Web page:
"The Splendid Splinter" Comes to Washington

Embed from Getty Images

In the winter of 1969, the Washington Senators baseball club was in transition. After a flirtation with comedian Bob Hope, the team had just been sold to transportation magnate Bob Short. Short, who looked across town and saw the Washington Redskins hire legendary coach Vince Lombardi, was looking for his own splashy hire – “a storybook manager, the kind people dream about” who could be the savior he felt the franchise needed.[1] As he said later, “Washington was not only last in terms of the American League, the sport was practically dying in the town.”[2] (Whether or not that was true is a matter of debate, but we digress.)

The new owner had one name at the top of his list: Ted Williams. Short had admired the man baseball fans called “The Splendid Splinter” from afar for years, since the Hall of Famer had been a minor league player in Minnesota. It was a long shot. Williams had twice turned down the offer to become a player-manager during his career with the Boston Red Sox. But, as Short put it, “You don’t go after anything less than divine when you’re trying to raise the dead.”[3] If he could pull off the signing, it would serve “to telegraph to everyone in the Nation that we are sick and tired of being in last place.”[4]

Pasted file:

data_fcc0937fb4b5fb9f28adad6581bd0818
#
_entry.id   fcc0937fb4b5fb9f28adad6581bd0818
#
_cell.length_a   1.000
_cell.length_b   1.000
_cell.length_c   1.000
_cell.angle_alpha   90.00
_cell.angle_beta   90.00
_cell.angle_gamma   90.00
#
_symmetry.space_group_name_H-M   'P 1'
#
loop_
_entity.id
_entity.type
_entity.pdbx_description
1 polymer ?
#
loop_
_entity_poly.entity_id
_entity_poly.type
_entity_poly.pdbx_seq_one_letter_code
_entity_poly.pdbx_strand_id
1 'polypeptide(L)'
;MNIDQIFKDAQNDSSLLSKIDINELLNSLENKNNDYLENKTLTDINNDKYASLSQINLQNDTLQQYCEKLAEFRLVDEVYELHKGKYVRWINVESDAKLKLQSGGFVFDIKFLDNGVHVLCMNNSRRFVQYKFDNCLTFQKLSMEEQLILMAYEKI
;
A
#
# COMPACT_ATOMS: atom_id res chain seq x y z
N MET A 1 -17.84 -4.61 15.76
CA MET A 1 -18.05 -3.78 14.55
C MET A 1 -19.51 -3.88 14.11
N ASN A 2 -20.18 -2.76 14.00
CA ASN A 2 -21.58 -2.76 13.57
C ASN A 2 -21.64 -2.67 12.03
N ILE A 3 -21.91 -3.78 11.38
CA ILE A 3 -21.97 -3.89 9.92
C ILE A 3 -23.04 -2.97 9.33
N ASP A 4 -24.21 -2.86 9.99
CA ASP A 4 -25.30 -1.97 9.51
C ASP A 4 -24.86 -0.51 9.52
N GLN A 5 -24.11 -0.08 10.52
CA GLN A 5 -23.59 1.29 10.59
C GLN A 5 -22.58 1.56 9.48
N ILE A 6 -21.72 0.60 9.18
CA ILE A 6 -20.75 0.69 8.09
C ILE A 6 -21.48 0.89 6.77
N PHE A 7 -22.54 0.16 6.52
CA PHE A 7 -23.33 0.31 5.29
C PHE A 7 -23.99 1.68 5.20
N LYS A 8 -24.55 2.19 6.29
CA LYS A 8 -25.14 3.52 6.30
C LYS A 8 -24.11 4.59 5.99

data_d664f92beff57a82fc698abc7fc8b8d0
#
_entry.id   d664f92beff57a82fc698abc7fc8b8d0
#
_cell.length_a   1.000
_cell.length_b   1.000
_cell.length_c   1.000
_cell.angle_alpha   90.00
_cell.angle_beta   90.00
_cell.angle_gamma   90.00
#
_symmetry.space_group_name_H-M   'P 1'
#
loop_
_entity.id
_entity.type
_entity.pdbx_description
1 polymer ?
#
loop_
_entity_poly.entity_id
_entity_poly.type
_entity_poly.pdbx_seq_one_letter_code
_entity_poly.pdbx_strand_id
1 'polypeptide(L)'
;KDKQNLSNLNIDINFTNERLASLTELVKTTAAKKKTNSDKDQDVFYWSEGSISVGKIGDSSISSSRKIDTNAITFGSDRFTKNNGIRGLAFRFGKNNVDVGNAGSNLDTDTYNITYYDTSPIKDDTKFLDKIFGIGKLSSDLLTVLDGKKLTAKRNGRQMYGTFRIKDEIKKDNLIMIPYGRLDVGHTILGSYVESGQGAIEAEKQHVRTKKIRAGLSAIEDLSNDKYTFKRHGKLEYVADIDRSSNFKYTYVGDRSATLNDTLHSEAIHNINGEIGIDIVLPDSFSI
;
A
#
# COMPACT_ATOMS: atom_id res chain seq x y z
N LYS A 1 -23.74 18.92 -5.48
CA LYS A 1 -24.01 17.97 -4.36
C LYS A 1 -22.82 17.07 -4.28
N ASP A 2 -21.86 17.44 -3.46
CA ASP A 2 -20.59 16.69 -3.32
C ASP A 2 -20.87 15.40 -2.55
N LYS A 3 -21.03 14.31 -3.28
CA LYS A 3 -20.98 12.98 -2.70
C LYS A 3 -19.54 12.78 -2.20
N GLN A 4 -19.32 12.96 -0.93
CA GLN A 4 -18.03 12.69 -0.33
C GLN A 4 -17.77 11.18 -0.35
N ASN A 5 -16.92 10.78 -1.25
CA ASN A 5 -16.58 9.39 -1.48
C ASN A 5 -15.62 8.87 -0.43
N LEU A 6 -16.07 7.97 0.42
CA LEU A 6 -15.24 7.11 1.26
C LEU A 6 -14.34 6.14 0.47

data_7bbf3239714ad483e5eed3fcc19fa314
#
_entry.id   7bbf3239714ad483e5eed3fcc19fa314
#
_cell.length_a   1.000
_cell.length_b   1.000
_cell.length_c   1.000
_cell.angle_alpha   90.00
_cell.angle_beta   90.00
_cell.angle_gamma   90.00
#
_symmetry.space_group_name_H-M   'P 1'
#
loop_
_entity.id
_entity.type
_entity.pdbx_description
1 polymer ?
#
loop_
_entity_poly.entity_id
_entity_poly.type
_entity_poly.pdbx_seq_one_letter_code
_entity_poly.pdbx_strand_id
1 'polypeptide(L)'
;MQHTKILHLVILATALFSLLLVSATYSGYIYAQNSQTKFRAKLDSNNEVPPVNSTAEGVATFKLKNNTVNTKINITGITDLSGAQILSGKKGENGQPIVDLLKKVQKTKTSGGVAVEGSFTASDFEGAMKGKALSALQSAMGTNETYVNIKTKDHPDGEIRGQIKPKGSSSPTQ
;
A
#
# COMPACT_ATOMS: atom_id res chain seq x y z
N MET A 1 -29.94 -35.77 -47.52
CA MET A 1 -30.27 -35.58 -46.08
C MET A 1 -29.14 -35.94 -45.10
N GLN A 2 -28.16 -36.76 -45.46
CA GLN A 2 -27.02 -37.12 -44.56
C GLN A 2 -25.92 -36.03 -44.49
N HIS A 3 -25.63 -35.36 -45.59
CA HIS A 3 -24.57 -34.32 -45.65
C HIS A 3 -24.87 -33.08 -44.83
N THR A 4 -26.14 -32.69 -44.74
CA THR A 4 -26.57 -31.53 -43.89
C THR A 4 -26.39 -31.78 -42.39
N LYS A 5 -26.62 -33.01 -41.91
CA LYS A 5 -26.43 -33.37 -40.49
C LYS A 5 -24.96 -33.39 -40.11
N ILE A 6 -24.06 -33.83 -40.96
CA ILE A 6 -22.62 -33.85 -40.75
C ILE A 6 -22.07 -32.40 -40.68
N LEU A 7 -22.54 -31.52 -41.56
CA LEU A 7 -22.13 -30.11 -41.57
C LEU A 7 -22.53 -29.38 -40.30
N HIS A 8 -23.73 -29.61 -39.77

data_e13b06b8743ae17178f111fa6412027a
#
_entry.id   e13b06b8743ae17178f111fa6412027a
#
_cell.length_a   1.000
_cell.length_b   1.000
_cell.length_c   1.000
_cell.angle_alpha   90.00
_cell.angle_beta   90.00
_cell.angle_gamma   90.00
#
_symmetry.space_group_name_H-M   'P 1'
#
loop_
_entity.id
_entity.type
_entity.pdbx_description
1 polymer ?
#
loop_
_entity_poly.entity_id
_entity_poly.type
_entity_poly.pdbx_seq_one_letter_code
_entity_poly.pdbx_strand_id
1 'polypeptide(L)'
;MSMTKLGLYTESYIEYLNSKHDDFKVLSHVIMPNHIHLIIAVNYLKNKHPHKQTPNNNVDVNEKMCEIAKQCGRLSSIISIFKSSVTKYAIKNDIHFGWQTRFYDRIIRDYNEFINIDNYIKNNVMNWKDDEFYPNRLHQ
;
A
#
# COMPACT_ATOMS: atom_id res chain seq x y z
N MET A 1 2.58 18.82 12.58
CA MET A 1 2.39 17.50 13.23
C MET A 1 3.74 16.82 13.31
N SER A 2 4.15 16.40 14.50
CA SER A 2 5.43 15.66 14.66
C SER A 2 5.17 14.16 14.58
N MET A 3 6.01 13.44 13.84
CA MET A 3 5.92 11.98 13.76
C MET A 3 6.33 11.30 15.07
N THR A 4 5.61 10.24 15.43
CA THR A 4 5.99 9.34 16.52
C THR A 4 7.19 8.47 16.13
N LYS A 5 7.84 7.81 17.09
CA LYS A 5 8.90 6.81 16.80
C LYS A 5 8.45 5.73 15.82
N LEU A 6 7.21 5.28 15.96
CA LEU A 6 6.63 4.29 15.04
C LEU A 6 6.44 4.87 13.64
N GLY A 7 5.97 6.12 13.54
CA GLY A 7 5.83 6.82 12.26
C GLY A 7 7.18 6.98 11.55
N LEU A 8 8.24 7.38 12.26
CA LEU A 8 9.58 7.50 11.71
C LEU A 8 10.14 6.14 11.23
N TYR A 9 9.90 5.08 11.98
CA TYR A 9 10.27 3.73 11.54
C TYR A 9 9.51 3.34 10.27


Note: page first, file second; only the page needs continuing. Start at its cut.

Williams, however, took some convincing. Then living in the Florida Keys and working as a spokesman for Sears, the retired slugger turned down Short’s initial overtures. Still, Short continued to push. “I told him I thought he had a responsibility toward the game, toward the country, toward Nixon [of whom Williams was a known to be a staunch supporter] and the whole bunch of bull you throw into a business proposition.”[5]

Ultimately, the recruiting pitch worked. Williams accepted the offer and signed his contract on February 21 at the Washington Hilton. It was an odd turn of events considering what he wrote in his autobiography, My Turn at Bat, which – somewhat awkwardly – came out a few months later: “All managers are losers; they are the most expendable pieces of furniture on the earth.”[6]

No doubt the sweetheart contract that Short offered played a role. Williams would be paid $65,000 per year for five years and would have the option of purchasing a 10% ownership stake in the team. It was one of the most lucrative contracts in baseball, even though Williams had never managed a game in his life.